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Listener Gary Pilgrim was taking a drive across the Bay Bridge with his new wife when they decided to stop at Treasure Island. After taking in the sweeping views, he wondered how this manmade island came to be in the first place, and what it's future holds. We're answering Gary's questions in a two-part series exploring the island's past and future. This week: How was Treasure Island made, and why?

Additional Reading:

How Treasure Island Got Made — and Why

Reported by Kevin Stark. Bay Curious is made by Olivia Allen-Price, Jessica Placzek, Katie McMurran and Rob Speight. Additional support from Julie Caine, Paul Lancour, Kyana Moghadam, Suzie Racho, Ethan Lindsey and Patricia Yollin.

Dec 12 2019

12mins

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How Charlie Chaplin and Silent Films Flourished in the East Bay

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Question asker José Muñoz wants to know more about the storied history of this place, which was a pivotal stop-off in Charlie Chaplin's career. Was Niles Hollywood before Hollywood was Hollywood?

Additional Reading:

This Tiny East Bay Town Was Once a Movie Making Hotspot

Reported by Rachael Myrow. Bay Curious is made by Olivia Allen-Price, Jessica Placzek, Katie McMurran and Rob Speight. Additional support from Julie Caine, Paul Lancour, Kyana Moghadam, Suzie Racho, Ethan Lindsey and Patricia Yollin.

Dec 05 2019

15mins

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A Look Back at the Occupation of Alcatraz, 50 Years Later

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The Occupation of Alcatraz began on Nov. 20, 1969, when a group of Native American students, calling themselves the Indians of All Tribes, landed on Alcatraz Island. They wanted to return the land to native ownership, and felt they had a right to the land because of the Treaty of Fort Laramie, which said that land deserted by the federal government should be returned to the natives who once occupied it.

Additional Reading:

WATCH: The Occupation of Alcatraz Turns 50, But the Impact of the Movement Lives On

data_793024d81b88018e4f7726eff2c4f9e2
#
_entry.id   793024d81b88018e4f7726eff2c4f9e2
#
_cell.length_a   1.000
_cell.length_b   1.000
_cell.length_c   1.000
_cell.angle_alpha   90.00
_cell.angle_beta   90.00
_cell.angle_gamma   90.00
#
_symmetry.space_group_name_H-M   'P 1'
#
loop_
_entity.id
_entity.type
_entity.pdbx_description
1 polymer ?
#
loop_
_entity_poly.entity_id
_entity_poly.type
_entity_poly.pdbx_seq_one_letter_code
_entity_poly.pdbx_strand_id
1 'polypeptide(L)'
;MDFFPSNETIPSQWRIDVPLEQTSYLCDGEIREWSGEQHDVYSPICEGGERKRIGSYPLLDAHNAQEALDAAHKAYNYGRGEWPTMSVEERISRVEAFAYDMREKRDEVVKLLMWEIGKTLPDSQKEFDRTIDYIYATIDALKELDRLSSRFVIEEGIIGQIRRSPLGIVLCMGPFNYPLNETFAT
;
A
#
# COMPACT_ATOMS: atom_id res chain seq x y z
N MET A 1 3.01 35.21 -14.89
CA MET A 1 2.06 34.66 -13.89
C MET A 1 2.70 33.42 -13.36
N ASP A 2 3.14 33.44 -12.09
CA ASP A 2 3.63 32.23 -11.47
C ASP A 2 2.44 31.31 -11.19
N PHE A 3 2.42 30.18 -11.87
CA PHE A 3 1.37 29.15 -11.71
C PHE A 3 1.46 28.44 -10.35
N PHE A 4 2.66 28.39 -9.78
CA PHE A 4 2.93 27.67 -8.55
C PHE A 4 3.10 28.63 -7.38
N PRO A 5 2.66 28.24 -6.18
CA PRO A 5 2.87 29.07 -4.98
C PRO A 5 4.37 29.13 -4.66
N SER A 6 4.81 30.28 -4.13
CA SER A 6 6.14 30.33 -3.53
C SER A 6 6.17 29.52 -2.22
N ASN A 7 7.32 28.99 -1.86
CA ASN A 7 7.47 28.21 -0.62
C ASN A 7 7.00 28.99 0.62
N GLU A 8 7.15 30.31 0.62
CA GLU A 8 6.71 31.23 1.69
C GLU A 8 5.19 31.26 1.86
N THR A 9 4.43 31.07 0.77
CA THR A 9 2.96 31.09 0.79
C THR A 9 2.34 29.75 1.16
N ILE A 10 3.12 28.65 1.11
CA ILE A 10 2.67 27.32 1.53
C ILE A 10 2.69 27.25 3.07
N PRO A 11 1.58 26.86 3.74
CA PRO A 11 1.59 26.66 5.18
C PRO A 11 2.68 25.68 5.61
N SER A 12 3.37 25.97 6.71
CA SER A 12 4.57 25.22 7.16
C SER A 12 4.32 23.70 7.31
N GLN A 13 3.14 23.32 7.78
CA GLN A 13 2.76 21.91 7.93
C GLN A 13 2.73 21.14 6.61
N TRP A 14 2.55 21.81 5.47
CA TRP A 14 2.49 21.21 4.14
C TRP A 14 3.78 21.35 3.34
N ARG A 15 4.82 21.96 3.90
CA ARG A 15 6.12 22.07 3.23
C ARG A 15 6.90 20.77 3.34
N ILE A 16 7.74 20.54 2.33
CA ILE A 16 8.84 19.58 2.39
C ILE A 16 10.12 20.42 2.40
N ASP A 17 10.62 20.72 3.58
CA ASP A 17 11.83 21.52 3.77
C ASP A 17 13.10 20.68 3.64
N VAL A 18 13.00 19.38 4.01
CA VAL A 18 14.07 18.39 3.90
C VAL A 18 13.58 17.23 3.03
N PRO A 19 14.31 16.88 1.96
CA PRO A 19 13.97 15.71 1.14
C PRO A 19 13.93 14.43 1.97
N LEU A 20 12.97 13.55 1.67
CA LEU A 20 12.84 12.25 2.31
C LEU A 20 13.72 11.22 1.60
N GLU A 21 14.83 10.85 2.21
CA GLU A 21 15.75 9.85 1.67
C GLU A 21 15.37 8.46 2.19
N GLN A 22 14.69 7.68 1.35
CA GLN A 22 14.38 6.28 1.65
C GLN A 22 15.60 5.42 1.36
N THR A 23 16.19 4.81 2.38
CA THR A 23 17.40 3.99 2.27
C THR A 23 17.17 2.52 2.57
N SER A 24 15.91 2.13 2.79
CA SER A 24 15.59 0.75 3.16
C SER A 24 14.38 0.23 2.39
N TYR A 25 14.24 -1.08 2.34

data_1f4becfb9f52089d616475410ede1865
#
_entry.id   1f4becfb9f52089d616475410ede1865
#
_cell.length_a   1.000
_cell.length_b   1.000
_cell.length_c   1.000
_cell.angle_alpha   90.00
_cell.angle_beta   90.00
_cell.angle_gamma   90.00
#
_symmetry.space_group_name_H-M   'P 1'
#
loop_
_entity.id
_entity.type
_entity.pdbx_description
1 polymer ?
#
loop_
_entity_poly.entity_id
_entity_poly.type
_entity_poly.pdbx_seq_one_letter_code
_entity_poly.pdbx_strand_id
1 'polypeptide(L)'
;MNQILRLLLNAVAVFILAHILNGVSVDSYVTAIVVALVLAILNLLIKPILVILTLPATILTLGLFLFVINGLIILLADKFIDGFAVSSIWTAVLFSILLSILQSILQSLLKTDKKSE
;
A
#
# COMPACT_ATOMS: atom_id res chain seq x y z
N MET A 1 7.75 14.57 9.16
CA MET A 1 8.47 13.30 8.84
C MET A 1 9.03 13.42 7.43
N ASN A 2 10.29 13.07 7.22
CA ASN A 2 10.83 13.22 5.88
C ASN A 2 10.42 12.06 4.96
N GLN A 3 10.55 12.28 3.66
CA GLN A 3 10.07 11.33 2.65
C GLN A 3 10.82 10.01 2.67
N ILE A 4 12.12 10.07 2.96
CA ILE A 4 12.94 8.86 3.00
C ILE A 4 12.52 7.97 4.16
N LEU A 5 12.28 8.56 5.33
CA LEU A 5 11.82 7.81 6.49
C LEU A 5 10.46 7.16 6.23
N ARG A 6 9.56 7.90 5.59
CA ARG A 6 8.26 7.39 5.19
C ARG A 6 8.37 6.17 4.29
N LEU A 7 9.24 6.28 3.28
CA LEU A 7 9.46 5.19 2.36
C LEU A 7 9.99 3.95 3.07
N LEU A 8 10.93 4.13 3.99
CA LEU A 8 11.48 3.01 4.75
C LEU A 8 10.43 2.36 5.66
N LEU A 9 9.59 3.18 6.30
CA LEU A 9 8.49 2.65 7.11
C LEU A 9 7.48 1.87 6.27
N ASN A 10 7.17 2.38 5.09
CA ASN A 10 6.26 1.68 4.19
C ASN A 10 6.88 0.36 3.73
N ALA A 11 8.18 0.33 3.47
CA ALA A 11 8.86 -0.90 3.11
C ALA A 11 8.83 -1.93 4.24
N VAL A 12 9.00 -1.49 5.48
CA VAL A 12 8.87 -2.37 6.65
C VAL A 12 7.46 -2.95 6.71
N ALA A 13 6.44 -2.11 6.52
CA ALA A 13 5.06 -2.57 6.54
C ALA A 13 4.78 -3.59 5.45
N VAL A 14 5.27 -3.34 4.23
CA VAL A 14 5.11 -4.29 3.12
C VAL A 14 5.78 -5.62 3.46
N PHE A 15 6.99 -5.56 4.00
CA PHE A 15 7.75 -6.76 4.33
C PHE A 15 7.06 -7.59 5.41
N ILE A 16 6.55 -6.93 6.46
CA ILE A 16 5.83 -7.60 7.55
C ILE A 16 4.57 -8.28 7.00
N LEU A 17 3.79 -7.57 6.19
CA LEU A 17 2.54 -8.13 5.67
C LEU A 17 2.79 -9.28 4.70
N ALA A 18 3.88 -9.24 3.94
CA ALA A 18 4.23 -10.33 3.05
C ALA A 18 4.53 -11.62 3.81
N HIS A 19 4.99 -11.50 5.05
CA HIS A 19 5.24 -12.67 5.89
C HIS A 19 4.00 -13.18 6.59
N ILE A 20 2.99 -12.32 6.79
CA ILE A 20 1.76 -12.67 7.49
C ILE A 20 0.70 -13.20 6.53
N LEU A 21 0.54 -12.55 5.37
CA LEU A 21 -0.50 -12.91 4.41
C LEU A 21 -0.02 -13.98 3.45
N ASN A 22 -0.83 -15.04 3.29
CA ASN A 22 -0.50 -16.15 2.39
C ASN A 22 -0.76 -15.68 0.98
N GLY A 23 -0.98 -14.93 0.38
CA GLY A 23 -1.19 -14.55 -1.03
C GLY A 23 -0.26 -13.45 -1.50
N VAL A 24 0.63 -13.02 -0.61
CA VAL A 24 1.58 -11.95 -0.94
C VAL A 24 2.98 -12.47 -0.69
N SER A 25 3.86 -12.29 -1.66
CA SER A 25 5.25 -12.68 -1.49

A Look Back at the Occupation of Alcatraz, 50 Years Later

Reported by Alice Woelfle. Produced by Ericka Cruz-Guevarra, Devin Katayama, Kyana Moghadam and Jessica Placzek. Bay Curious is made by Olivia Allen-Price, Jessica Placzek, Katie McMurran and Rob Speight. Additional support from Julie Caine, Paul Lancour, Kyana Moghadam, Suzie Racho, Ethan Lindsey and Patricia Yollin.

Nov 28 2019

13mins

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Why Is There A Texas Flag Outside S.F. City Hall? What is S.F.’s First Square?

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Kevin Platt was checking out a flag display outside San Francisco's city hall when he noticed the flag from his home state, Texas, was among them. What gives? Plus, we take a quick dive into the history of San Francisco's oldest square — where the announcement of gold was made, and where the state's first public school house once stood.

Reported by Annika Cline and Marisol Medina-Cadena. Bay Curious is made by Olivia Allen-Price, Jessica Placzek, Katie McMurran and Rob Speight. Additional support from Julie Caine, Paul Lancour, Kyana Moghadam, Suzie Racho, Ethan Lindsey and Patricia Yollin.

Nov 21 2019

13mins

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Think the Bay Used to Be Bluer? You're Not Imagining It

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When Bay Curious listener Justin Hartung was growing up in Oakland, he remembers the Bay being blue. After moving to New York for college in the early 90s, and returning back to the East Bay a couple years ago, he noticed a big difference in the hue of the harbor. When did it get so green?

Additional Reading:

Feel Like the S.F. Bay Used to Be Bluer? You're Not Imagining It

Reported by Amanda Font. Bay Curious is made by Olivia Allen-Price, Jessica Placzek, Katie McMurran and Rob Speight. Additional support from Julie Caine, Paul Lancour, Kyana Moghadam, Suzie Racho, Ethan Lindsey and Patricia Yollin.

Nov 14 2019

16mins

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It's Our Birthday! Come Behind the Scenes